What are the ideal projects for your firm? Who are the people who can lead you to them? Do some research into their social environments and find ways to meet them there. The best projects or partnerships occur through direct commissions via a personal contact. Make the personal connection by networking in the same places that your ideal client spends time in. If you haven’t already, start thinking of everyone in your rolodex as a potential client, collaborator, or lead to new information; it may just be that the person who may lead you to the next job is someone you already know.
2. Export your design as portable, and shareable objects
Several companies design books that showcase their projects. Rather than make the book simply a portfolio, make the book a design object itself. Your design philosophy should be manifested in any tangible object (books, business cards, etc) your company produces, so that whenever you meet a potential client, you can offer them a small sample of what makes your firm so great. Follow up with well-designed emails, and be sure that your website is clear and easy to understand. The worst is for a client to be turned off by a slow or complicated website.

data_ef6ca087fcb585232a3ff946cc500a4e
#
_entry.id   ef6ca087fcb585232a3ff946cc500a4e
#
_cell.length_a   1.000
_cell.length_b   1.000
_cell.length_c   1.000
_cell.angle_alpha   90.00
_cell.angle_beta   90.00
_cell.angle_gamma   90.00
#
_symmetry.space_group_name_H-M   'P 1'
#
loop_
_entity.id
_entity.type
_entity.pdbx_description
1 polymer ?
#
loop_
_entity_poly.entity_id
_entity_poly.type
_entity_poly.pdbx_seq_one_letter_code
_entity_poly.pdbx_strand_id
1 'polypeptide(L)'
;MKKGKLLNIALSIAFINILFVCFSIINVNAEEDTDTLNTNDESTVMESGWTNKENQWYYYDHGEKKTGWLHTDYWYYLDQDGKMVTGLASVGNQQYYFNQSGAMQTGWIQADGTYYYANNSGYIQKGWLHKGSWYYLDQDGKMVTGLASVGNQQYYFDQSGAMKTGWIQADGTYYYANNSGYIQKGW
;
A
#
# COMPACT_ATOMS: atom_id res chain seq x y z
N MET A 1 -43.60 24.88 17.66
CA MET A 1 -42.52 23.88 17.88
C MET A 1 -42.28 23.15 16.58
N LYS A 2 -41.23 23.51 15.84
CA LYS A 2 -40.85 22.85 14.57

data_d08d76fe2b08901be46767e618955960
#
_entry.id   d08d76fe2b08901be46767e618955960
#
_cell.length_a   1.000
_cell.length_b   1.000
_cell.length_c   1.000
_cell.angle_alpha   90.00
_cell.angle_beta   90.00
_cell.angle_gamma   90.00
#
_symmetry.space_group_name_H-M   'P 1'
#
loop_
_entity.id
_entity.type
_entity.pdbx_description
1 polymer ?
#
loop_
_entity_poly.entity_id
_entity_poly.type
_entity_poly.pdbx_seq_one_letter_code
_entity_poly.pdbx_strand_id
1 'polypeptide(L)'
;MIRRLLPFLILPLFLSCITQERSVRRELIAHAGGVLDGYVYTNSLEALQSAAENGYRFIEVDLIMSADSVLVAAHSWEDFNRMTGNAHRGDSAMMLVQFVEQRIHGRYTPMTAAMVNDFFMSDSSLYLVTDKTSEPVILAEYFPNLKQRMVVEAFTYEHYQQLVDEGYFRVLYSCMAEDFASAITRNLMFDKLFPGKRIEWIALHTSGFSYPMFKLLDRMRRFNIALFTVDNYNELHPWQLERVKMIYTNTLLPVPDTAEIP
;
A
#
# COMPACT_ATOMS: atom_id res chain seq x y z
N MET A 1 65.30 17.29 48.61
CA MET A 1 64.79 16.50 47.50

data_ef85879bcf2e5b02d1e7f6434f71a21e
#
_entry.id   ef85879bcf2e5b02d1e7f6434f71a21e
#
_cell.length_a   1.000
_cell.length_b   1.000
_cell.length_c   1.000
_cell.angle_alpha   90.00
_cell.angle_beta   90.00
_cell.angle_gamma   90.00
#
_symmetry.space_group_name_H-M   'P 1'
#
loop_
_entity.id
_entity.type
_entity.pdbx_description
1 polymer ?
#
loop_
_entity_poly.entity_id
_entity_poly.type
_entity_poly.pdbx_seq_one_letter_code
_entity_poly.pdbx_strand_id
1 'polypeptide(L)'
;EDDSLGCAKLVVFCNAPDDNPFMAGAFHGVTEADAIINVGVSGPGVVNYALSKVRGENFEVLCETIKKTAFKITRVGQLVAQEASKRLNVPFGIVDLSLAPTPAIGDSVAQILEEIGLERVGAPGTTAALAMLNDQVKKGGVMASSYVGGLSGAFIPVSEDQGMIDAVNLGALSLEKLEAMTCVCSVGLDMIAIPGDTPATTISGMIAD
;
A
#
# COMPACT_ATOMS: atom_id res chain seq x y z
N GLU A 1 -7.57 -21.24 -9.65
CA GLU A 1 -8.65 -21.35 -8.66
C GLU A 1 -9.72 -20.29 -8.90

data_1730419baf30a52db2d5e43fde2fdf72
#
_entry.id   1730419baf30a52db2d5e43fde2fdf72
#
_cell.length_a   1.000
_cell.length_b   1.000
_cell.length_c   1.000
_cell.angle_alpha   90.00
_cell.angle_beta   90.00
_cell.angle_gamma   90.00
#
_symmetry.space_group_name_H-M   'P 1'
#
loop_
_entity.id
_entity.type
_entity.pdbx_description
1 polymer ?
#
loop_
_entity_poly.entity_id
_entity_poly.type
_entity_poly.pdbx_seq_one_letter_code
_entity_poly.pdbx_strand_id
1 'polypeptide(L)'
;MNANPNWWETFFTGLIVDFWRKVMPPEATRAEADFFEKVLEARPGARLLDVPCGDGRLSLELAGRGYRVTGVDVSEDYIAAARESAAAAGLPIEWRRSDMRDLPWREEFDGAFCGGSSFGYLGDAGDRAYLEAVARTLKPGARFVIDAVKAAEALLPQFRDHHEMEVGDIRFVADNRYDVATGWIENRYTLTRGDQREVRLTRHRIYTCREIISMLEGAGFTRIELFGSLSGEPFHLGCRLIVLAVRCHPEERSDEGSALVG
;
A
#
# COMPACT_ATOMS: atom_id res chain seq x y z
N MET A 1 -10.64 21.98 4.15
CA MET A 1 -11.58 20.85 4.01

3. Follow up
Always make sure to have business cards on hand, and after you receive a handful of business cards at networking events, be sure to enter them into your email list and stay in contact through periodic, personal emails. If you want to send out occasional updates with a mass mailing service like Mailchimp or Constant Contact, be sure to ask if they’d like to be included in the mailing list.
4. Turn your firm into a brand